Timothy was under tremendous pressure from all sides and the church at Ephesus was also a part of this stress. They probably disregarded his leadership because he was young and may have been listening to false teachers who were seeking to undermine Timothy’s doctrine. Rather than stand firm in his faith, Timothy seemed to be weakening under the attacks, but Paul wanted to be sure he did not quit. He wrote “hold fast the pattern of sound doctrine which you have heard from me, in faith and love which are in Christ Jesus. That good thing [salvation] which was committed to you, keep by the Holy Spirit who dwells in us” (1:13-14). Of dire concern was Timothy’s belief system (doctrine). Paul had carefully taught Timothy right doctrine, which came directly from God, and he wanted to be certain that he would not compromise his faith. Two men, Phygellus and Hermogenes, had already abandoned Paul in time of opposition and turn their back on their faith (1:15). These men may have been leaders in the church who turned their back on Paul when persecution came their way. Paul did not want Timothy to follow their example, but rather look to Onesiphorus who was a loyal co-laborer with Paul. Onesiphorus did not abandon Paul during the time of persecution, but often visited him in prison and took care of his needs (1:16-18). Through the example of Onesiphorus, Paul was trying to communicate that a person does not have to quit and can be faithful to God’s calling, even when it is not popular. You may be looking around and see very few standing for their faith and living the truth; however, you must remember that you are responsible for your life, not the life of others. People may be waiting for you to stand strong in your beliefs and not compromise with the world around you so they can follow. Be the one who remains faithful to your calling as a Christian and do not abandon the God who has saved you and given you all spiritual blessings through Christ Jesus.

Dear God, help me to stand even when no one else is doing so.

Fearing persecution from the government, pressure from the church, and distraction from false teachers Timothy was weakening in his faith and maybe even contemplating quitting the ministry. Earlier in chapter 1, Paul had written for Timothy not to be consumed with a spirit of fear, but rather a spirit of boldness and courage in spreading the message of the gospel. Obviously in the face of intense persecution and even seeing that preaching the gospel had landed Paul in prison, Timothy feared for his own life. I mean, who wouldn’t? No one wants to do something which may have a negative backlash and endanger their very life. But Paul felt as if the message of the gospel was worth laying down his life and he desired Timothy to have the same attitude. Paul writes “do not be ashamed of the testimony of our Lord, nor of me His prisoner, but share with me in the sufferings for the gospel according to the power of God” (1:8). In the first century, Christians feared persecution for their faith mostly because they were rejecting the belief system of the culture and trusting in Jesus Christ, but the modern day church (in the United States) knows nothing of this type of persecution…yet we are ashamed of the gospel. Sure, we may be laughed at or mocked for speaking the gospel, but usually there is no fear for our life. Jesus Christ has freely given us salvation (1:9), “abolished death and brought life and immortality to light through the gospel…” (1:10) so that we can share the gospel with others. Paul had been “appointed a preacher, an apostle, and a teacher of the Gentiles” (1:11) in order to make this message accessible to all. I believe it is also our responsibility to make sure this message is placed into the hands of the next generation who will also faithfully share the truth about Jesus Christ. What made Paul so courageous in sharing his faith? He knew that his life was in God’s hands and would one day experience eternal life with Christ (1:12). There is no need to fear a life that is temporary anyway, so Paul chose to live radically, live passionately, and live faithfully. What about you?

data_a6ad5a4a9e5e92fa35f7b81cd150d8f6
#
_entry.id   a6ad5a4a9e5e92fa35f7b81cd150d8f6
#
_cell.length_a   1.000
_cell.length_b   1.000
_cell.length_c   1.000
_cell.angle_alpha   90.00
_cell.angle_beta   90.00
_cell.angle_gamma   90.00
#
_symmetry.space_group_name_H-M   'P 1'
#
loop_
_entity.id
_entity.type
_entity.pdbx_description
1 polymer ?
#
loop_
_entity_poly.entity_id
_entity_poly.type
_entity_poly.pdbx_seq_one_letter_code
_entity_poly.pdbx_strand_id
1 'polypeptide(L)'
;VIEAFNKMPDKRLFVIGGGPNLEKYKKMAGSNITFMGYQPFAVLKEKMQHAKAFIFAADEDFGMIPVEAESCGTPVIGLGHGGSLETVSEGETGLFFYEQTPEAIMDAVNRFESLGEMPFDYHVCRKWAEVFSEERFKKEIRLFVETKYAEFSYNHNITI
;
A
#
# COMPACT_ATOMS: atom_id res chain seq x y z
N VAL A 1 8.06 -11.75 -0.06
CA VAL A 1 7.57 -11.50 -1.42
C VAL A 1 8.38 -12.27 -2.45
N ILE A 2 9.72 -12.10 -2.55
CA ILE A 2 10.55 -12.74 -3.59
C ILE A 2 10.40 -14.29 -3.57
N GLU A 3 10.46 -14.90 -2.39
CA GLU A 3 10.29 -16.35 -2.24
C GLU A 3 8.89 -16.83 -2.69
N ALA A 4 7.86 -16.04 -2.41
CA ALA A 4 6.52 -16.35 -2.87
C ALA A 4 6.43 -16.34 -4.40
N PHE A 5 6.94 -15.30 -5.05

Dear God, I’m not sure why I am so fearful about sharing the life-changing message of the gospel so give me the courage to make my faith public and apologetically share the gospel with others.